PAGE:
Mrs Cunningham: What would have happened to that young woman who came late at night if she had not had the money?

Mr Nash: If she had not had the money, she'd have been given the time to pay it, if it was from a metered parking lot.

Mrs Cunningham: If it was from a metered parking lot?

Mr Nash: If it was from a metered parking lot.

Mrs Cunningham: I see, from one of the 50 meters.

Mr Nash: From one of approximately 50 meters. If it had been from a Hasty Market store or 7 Eleven store or whoever requested it, or from your driveway, we'll say, we hold the vehicle till it's paid for.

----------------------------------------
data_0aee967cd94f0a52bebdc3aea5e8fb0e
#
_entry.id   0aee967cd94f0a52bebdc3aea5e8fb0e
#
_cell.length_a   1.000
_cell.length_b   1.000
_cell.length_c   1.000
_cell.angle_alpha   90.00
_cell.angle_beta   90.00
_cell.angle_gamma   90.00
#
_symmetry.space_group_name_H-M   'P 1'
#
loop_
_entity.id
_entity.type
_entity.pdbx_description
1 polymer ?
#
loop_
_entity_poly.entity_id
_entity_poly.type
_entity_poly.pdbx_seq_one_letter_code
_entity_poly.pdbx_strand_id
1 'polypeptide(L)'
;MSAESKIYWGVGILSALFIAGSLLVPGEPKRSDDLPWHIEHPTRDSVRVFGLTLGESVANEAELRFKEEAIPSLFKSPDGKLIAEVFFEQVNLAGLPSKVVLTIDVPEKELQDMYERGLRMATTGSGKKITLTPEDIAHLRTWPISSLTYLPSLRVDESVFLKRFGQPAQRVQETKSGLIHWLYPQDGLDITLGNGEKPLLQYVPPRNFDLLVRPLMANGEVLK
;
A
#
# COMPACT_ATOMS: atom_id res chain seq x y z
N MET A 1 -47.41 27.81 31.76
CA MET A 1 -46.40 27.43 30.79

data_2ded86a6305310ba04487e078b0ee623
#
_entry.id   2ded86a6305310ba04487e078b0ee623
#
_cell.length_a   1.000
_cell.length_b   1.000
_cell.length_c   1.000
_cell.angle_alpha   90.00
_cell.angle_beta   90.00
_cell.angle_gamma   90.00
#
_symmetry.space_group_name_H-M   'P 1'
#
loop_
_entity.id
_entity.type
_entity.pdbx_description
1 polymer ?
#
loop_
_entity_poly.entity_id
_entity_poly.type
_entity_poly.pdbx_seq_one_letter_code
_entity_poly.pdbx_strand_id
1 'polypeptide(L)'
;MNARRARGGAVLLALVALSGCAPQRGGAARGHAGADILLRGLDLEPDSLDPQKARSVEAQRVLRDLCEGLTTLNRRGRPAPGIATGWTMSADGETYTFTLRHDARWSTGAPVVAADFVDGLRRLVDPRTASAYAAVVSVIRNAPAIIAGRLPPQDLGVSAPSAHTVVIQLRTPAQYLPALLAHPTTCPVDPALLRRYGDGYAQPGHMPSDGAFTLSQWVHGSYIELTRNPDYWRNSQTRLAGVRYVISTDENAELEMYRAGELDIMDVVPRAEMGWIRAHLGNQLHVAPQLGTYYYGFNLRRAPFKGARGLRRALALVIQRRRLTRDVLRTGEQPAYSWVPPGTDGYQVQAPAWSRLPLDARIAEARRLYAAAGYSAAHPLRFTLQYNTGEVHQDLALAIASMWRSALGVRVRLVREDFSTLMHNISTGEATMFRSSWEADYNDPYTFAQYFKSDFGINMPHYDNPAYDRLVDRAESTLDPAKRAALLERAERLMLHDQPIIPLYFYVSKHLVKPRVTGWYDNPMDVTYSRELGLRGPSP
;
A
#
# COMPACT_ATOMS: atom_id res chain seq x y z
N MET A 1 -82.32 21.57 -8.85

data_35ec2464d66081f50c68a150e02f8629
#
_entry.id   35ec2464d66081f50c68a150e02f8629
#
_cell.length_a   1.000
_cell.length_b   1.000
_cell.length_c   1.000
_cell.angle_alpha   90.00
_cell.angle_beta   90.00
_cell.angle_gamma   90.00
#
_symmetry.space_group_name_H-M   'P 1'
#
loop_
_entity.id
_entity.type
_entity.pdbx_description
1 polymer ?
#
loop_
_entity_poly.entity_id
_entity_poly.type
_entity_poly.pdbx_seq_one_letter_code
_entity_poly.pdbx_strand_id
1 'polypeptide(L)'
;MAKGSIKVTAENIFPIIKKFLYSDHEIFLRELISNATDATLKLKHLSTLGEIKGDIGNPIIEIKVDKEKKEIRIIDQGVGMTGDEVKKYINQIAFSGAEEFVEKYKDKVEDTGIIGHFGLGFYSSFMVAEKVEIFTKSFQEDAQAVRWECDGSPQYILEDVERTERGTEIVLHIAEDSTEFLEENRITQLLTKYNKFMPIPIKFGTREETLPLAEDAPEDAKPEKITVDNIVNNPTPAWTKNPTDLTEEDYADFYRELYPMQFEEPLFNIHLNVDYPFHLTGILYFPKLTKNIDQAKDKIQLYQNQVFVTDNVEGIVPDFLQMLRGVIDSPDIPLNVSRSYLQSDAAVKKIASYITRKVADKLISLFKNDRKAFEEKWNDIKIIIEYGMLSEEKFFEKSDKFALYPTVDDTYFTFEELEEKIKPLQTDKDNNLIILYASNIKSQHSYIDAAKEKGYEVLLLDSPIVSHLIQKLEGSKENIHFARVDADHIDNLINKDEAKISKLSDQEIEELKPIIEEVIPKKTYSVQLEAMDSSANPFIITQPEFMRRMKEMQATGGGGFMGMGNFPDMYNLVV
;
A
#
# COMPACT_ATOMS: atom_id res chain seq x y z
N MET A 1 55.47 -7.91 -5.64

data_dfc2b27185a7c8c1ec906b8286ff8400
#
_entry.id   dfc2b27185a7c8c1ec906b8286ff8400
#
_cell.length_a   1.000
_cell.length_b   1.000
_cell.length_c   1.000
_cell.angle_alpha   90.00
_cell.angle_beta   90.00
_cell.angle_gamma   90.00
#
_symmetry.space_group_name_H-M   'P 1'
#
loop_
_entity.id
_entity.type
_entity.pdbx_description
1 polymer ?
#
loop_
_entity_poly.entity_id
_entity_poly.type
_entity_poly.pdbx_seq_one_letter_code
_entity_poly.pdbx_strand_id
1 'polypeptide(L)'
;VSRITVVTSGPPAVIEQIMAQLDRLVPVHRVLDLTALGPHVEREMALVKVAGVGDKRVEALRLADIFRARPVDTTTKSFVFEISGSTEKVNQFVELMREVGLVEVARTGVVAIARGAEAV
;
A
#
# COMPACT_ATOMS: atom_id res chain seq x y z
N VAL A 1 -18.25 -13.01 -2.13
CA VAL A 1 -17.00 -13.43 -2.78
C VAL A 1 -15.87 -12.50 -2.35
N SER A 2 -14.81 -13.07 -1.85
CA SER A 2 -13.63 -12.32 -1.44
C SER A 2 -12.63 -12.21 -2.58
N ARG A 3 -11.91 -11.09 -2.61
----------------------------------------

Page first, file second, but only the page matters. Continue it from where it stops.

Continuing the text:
Mrs Cunningham: My second question is this, then. Of the number of liens you have, would those be liens that would probably be there because the person collected his car within hours of its being towed?

Mr Nash: That's correct.

Mrs Cunningham: So if in fact this law said you had -- I'm looking at it here: "parking facility for a continuous period of 24 hours or more or...unless a vehicle is stored for a continuous period of seven days or more." This would certainly diminish the number of liens because of the time frame in this proposed new piece of legislation.

Mr Nash: It would increase the liens, because the people wouldn't be paying for the vehicles before they took them from the compound. It would definitely increase the amount of liens that would be out there if we weren't able to hold them until they were paid for.

Mrs Cunningham: I'm not following that one at all.